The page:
Trust in the process outlined here, it will come back. You moved from the previous stage to this one once before, you can do it again!
Your knowledge of the skill is good enough that you could break it down into steps for someone if they asked. You have an understanding of how the skill works on a conceptual as well as physical level. Understanding a skill conceptually is just as important as understanding it physically, having the conceptual understanding of how it actually works will help you be able to apply that physically in your attempts.
It takes a long time to get here, and when you finally do, you will stay here for fucking ages. Taking a skill from something you can do sometimes, to something you never have a problem with is a long, long process (the in-between being this step). It’s going to be much longer than you think.
This step is where you’ll spend the absolute bulk of your learning and training time.
I Can Do It Right Without Thinking About It
This is everyone’s favorite place to be. This is when we can start to feel, and can say with some confidence, that we’re really starting to master a skill. When it takes little to no active focus, you are ‘unconsciously competent’.
Don’t get crazy. I just mean can you modify the skill in unusual ways and still find success? Can you talk to me about your day and do a handstand? Can you do a two high and juggle at the same time? These aren’t necessarily tick boxes you should be able to check, but being able to perform a skill while focusing on something else, like performing or engaging with an audience, suggest mastery and confidence with a skill.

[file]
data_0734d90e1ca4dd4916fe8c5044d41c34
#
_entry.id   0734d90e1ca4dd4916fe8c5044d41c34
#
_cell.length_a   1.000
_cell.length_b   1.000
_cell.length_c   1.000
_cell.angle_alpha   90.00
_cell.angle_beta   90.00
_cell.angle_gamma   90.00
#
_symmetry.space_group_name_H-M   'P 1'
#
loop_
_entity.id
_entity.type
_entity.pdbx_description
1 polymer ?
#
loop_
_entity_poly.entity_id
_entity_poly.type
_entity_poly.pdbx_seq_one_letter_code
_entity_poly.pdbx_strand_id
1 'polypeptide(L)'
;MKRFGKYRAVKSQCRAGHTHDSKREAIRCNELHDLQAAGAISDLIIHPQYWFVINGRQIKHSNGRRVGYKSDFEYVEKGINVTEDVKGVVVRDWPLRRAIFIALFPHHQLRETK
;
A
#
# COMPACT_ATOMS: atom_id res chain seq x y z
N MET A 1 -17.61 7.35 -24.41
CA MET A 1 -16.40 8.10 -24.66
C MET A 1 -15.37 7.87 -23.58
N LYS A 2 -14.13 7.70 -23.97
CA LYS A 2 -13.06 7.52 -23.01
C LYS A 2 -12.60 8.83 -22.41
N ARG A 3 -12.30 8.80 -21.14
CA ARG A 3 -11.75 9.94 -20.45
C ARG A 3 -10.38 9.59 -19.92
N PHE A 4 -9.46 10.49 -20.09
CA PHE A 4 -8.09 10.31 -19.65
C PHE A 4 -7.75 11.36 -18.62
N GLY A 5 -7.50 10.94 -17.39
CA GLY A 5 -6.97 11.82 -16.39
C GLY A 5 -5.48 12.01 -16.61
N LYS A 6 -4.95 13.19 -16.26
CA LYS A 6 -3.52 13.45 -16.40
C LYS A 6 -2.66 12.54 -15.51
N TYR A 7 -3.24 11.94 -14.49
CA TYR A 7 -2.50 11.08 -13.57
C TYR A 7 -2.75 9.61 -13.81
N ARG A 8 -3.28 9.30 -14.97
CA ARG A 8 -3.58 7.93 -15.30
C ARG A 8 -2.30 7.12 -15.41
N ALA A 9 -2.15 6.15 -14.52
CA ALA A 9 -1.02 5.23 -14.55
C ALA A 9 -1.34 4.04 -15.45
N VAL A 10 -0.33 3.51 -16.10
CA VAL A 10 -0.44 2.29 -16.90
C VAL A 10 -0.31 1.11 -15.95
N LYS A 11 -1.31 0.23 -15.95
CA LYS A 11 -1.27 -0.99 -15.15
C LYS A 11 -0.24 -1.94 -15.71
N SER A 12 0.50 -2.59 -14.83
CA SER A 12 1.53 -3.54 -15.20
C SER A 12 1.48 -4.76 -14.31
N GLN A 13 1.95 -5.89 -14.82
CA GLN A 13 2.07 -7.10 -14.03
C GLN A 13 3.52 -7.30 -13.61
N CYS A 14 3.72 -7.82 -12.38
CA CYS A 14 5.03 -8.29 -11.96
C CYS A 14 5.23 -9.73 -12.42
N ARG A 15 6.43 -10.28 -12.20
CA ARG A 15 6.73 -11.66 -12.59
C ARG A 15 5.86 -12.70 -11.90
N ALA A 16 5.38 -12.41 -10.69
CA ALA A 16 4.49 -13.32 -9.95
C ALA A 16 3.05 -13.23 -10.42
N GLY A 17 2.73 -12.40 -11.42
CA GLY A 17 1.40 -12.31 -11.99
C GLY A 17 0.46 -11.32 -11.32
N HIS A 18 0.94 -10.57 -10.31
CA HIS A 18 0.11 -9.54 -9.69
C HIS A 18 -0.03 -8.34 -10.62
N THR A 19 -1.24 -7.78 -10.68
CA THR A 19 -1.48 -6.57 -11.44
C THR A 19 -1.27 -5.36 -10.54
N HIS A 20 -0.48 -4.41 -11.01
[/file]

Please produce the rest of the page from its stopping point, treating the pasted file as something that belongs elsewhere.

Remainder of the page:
You have enough of an understanding of a skill, conceptually and physically, that you can transmit that knowledge from your body & brain, through your mouth, into someone else’s ears and then into their brain & body. The clarity and understanding of those physical and mental concepts is so clear, and so precise that you’re able to communicate it effectively enough for someone else to learn from it.
There are two layers to this I think are interesting.
One, is that you may physically but not conceptually understand something. This will impact your ability to teach a skill.
Two, I think there are lots of people out there teaching skills where they haven’t reached this level of understanding. It’s no exaggeration to say I’ve seen people who are one, or even two steps back in this model and are trying to teach a skill. Be careful who you choose to learn from.
This isn’t to say that someone has to be able to do a skill to teach a skill, but they should conceptually understand the skill fully, especially if they have never done it physically.
Learning Is Fun
The last thing to remember is that this is meant to be fun. You should be enjoying this process. It’s so easy to get frustrated at a lack of success, but as we saw in the ‘reverse funnel of incompetence’ making mistakes is part of how we learn.
It’s important to make sure we’re being mindful of them, so that we’re learning from those mistakes, and to take precautions to ensure making mistakes doesn’t mean getting hurt.
Knowing where you are in the learning process and acting accordingly will help the speed and quality of your learning, as will visualization tactics.
The best thing you can do for your learning is to work with a good coach, we know that’s not always possible, so we’ve created in depth tutorial videos to help you along, and we offer a skill review service to help give you specific feedback on what’s going wrong and how to make it go right.
If you need help finding a coach near you, reach out to us and we can recommend someone near you who we trust and whose knowledge we think is invaluable.
I created Standing Acrobatics to help enrich and improve the practices of acrobats everywhere, so please always feel free to reach out with questions or if you need advice.